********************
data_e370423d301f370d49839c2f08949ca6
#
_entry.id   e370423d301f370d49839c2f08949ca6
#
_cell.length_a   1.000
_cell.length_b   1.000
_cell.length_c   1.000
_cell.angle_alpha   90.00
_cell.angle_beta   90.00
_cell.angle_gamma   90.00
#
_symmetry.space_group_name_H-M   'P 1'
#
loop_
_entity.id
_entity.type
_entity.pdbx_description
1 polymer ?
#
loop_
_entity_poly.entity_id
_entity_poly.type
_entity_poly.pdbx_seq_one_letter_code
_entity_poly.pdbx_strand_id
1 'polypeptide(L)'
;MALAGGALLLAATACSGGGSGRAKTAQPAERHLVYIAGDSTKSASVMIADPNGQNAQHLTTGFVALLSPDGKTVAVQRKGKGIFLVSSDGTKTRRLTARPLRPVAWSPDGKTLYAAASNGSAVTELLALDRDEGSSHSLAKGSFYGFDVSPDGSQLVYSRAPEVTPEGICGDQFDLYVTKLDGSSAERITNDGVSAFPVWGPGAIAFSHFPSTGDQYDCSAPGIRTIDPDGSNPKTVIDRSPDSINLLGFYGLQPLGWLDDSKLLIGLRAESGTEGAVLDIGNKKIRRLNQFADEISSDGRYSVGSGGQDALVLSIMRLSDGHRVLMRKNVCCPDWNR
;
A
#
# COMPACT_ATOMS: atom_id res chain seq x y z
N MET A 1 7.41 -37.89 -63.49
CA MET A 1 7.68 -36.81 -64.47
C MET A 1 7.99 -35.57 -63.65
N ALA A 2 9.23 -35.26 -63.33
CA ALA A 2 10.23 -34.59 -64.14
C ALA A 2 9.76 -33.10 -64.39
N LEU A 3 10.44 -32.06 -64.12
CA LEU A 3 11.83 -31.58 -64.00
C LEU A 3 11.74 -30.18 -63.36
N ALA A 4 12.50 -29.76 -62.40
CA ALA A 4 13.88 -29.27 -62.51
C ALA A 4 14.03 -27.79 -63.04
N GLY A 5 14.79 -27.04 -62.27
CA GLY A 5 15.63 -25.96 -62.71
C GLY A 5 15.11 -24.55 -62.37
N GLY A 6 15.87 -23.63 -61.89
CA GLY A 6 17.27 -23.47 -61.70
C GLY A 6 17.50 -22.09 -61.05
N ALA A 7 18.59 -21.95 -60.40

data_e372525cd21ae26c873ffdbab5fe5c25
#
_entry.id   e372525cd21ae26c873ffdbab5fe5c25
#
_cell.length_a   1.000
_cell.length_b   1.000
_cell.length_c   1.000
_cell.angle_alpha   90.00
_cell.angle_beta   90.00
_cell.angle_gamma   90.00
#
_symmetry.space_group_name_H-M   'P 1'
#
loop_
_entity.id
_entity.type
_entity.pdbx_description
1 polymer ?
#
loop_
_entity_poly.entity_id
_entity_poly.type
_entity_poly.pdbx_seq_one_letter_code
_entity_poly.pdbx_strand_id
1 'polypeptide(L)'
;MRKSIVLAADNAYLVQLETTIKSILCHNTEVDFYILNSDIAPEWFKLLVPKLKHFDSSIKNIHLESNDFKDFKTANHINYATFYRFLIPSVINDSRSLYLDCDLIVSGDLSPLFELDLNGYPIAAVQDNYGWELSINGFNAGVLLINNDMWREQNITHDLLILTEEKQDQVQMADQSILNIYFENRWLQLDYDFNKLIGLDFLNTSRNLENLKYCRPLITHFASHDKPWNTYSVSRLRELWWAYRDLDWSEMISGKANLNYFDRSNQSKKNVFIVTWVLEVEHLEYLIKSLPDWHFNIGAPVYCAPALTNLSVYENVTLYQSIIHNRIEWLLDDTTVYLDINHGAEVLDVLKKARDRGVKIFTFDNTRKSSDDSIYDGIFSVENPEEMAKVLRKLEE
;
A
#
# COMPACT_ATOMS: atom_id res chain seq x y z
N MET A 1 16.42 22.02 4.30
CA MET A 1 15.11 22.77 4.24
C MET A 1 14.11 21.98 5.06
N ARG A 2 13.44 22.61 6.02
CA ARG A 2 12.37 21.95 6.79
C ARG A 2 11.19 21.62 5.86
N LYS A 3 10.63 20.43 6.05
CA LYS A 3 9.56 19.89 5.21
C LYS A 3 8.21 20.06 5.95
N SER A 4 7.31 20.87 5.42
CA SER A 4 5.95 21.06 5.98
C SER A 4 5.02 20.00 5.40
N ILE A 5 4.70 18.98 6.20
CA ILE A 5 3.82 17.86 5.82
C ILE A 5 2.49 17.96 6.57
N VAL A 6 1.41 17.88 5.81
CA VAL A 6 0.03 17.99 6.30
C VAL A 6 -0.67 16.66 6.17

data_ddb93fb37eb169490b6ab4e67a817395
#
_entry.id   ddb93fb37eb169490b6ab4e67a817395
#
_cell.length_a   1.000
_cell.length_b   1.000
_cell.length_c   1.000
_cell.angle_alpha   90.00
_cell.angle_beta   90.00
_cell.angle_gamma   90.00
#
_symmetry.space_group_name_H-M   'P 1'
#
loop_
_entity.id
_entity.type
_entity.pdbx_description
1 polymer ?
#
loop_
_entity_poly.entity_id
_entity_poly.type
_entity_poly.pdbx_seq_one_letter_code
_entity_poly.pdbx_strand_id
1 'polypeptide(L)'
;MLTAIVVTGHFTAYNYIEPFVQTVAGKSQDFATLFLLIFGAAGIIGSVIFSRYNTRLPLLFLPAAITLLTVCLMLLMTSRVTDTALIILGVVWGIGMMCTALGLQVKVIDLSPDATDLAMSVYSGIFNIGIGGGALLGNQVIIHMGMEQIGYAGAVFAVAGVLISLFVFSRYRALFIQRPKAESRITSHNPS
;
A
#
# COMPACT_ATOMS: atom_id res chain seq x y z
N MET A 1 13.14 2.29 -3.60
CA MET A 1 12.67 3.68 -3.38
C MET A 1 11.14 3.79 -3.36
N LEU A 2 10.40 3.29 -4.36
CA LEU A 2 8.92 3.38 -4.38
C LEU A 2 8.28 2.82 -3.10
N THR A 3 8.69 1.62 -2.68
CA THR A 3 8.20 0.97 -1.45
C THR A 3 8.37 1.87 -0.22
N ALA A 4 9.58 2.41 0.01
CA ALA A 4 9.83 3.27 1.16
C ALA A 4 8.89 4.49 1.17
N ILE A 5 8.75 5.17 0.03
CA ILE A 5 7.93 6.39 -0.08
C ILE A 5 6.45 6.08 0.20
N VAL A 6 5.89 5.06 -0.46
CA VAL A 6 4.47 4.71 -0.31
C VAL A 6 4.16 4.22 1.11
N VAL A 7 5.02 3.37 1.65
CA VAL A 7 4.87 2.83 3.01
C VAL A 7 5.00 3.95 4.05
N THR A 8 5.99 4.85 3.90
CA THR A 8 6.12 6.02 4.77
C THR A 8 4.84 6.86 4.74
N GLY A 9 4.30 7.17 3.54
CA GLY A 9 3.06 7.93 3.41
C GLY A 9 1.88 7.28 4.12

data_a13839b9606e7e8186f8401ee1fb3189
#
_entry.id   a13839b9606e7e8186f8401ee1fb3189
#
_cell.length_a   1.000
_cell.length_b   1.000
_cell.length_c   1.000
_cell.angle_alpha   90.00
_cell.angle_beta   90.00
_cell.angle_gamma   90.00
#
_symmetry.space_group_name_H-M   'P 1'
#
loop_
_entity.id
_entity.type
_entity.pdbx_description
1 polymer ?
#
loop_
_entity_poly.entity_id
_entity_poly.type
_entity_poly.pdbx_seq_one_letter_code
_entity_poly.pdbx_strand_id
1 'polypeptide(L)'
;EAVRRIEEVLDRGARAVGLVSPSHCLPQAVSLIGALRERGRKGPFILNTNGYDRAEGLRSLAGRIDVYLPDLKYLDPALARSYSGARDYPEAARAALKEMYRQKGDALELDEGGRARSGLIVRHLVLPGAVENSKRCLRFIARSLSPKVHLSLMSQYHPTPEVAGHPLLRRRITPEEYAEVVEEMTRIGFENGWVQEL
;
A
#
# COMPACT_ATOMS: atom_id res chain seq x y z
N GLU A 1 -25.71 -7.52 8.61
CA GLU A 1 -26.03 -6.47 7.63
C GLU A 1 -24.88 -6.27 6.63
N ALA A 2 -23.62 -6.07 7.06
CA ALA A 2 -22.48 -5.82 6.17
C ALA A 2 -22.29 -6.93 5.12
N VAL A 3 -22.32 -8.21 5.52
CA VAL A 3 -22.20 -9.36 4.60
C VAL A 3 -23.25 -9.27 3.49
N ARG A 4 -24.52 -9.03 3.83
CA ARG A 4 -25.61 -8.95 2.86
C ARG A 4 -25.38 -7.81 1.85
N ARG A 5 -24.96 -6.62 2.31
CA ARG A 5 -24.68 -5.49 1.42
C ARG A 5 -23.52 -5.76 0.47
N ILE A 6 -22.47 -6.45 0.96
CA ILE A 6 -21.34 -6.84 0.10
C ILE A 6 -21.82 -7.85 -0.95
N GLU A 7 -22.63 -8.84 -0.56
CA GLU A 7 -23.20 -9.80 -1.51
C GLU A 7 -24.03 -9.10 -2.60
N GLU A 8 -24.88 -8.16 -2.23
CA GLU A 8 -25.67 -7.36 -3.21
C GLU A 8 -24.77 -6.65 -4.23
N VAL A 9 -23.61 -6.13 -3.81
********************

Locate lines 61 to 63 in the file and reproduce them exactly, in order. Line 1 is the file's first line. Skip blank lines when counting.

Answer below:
_symmetry.space_group_name_H-M   'P 1'
#
loop_